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VERIFY: Were COVID-19 vaccines originally developed for SARS, MERS?

A viral TikTok video claims the COVID-19 vaccines aren't new. But, our experts say that is oversimplifying the SARS and MERS vaccines played in vaccine development.

WASHINGTON — The pause on the Johnson and Johnson vaccines has not helped with vaccine skepticism. Many of the people opposed to getting vaccines said they do not want to take a vaccine that has only been around for a short time.

But a viral TikTok video attempts to change that by claiming, these vaccines are not new, they’ve been in development for 20 years.

In the video a woman, who claims to have a PhD, said the coronavirus vaccines are not new. She goes on to say they were first developed for the SARS and MERS epidemics in 2002 and 2012.

Question:

Did the current COVID-19 vaccines come from vaccines developed to fight SARS?

Answer:

Our expert said that is an oversimplification of the role SARS and MERS vaccines played in the development of the current vaccines.

Our Sources:

Dr. William Moss, a vaccines expert from Johns Hopkins University and Dr. William Schaffner, an infectious diseases expert from Vanderbilt University.

What We Found: 

Before the COVID-19 pandemic, there were two coronavirus outbreaks that got international attention.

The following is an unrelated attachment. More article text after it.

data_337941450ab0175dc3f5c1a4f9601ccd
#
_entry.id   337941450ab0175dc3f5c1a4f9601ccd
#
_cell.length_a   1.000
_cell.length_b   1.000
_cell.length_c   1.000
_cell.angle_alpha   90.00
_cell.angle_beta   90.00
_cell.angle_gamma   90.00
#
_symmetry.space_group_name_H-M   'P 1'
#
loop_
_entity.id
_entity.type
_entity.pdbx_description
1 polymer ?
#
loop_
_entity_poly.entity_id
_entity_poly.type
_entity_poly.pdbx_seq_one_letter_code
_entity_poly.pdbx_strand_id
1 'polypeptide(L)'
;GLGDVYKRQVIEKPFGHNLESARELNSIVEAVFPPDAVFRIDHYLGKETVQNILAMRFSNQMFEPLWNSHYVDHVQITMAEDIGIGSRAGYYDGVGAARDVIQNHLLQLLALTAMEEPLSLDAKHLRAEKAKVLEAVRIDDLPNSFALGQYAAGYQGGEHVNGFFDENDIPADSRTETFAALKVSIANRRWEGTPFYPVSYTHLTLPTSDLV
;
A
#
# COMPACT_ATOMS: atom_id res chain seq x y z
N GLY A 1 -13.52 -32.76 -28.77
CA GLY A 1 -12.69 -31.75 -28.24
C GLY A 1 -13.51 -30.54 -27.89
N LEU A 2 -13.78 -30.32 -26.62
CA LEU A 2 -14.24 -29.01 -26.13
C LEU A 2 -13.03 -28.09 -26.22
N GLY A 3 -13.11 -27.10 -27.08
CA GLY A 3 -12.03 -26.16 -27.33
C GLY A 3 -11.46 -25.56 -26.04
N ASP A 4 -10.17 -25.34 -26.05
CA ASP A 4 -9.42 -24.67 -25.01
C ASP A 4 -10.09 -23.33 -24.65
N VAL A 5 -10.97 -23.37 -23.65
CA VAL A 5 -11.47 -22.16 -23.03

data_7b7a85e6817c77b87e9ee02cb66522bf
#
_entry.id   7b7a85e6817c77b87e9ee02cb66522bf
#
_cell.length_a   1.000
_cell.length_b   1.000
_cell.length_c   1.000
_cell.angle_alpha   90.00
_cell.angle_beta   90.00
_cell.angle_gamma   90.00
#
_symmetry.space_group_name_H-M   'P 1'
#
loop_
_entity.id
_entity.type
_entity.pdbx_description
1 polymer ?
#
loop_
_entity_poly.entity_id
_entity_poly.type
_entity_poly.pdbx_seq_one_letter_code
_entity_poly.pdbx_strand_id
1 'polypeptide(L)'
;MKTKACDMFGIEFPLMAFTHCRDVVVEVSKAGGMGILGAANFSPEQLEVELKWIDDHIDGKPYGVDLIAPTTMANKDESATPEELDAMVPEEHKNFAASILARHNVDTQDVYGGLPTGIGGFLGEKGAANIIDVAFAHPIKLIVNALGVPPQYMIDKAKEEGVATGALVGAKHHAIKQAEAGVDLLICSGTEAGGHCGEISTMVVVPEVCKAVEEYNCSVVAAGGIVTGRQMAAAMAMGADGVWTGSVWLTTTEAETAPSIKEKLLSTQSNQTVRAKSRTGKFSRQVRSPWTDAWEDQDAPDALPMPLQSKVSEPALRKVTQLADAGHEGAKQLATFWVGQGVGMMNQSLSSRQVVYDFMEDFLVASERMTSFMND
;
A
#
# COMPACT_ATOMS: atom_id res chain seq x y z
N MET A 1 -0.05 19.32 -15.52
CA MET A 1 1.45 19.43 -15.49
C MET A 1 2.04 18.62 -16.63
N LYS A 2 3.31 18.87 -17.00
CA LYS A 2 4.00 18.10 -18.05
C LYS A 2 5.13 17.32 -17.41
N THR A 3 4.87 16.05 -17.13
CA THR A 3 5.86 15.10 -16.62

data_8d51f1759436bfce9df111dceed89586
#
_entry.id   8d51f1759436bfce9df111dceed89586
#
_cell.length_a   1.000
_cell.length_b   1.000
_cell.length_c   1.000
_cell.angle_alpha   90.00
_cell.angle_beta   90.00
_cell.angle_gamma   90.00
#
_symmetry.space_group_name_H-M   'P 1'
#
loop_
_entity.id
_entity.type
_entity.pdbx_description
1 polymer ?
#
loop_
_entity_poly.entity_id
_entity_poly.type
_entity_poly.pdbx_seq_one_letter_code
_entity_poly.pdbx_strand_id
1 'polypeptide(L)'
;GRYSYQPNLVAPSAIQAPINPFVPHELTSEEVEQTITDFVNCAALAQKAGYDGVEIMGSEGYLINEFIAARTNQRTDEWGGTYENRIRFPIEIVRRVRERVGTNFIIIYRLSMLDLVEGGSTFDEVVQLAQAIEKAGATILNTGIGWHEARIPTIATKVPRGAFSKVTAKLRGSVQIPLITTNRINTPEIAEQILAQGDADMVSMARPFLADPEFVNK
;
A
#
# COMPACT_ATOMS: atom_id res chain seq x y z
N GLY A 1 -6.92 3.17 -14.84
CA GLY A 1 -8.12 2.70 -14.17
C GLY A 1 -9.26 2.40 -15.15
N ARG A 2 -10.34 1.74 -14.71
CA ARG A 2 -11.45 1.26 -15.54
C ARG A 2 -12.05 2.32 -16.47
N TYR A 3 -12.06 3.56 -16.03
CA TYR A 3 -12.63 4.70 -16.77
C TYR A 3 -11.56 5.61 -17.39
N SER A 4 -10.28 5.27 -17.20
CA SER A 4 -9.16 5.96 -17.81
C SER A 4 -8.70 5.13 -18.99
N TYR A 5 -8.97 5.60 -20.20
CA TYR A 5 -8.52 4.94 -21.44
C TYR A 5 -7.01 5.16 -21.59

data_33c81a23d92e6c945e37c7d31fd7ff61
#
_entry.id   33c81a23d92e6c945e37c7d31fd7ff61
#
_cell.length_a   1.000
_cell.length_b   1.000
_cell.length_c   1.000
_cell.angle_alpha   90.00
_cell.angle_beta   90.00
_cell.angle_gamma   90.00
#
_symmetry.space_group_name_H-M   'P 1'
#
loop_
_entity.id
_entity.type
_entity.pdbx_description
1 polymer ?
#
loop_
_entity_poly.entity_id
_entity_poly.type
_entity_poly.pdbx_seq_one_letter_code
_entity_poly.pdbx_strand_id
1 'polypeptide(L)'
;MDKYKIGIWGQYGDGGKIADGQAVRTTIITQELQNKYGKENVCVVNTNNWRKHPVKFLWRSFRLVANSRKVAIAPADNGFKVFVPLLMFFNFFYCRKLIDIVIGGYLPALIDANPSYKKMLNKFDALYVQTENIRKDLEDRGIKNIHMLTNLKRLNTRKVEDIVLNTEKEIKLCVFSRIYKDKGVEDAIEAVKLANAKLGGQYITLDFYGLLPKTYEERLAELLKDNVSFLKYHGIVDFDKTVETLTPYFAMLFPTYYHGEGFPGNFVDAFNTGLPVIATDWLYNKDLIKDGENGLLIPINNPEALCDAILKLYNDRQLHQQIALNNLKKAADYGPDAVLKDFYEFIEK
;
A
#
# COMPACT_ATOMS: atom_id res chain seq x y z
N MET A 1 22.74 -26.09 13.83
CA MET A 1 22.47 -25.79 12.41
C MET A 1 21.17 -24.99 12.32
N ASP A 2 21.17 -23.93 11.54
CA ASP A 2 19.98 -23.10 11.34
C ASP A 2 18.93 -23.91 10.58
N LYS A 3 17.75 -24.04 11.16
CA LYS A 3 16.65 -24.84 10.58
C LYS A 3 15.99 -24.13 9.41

In 2002, it was SARS. In 2012, we had MERS.

In both epidemics drug companies created vaccines.

“Two went into phase one trials that early step in vaccine development for safety and dosage,” Dr. Moss said. “Then basically it ended."

Why?  

Both experts said viruses were not as deadly and the epidemics were contained.

“But, that technology was the beginning of studies, scientific studies that led to the technology that we are using today for the COVID vaccine,” Dr. Schaffner said.

Here is where the Video is wrong. Yes, the Johnson and Johnson and the Astra Zeneca vaccines use a technology developed for SARS and MERS.

But, the Pfizer and Moderna vaccines do not.

“I do think that experience in developing vaccines against SARS coronavirus, and MERS really helped lay the groundwork for our own COVID-19 vaccines now,” Dr. Moss said.

“But we wouldn't have had a COVID vaccine from them alone,” Dr. Schaffner said. “I don't think we could have gotten the COVID vaccine any sooner than we did.

The video is a bit misleading. Yes, the research and technology from SARS and MERS vaccines went into our current vaccines. But, they aren’t the same vaccines.

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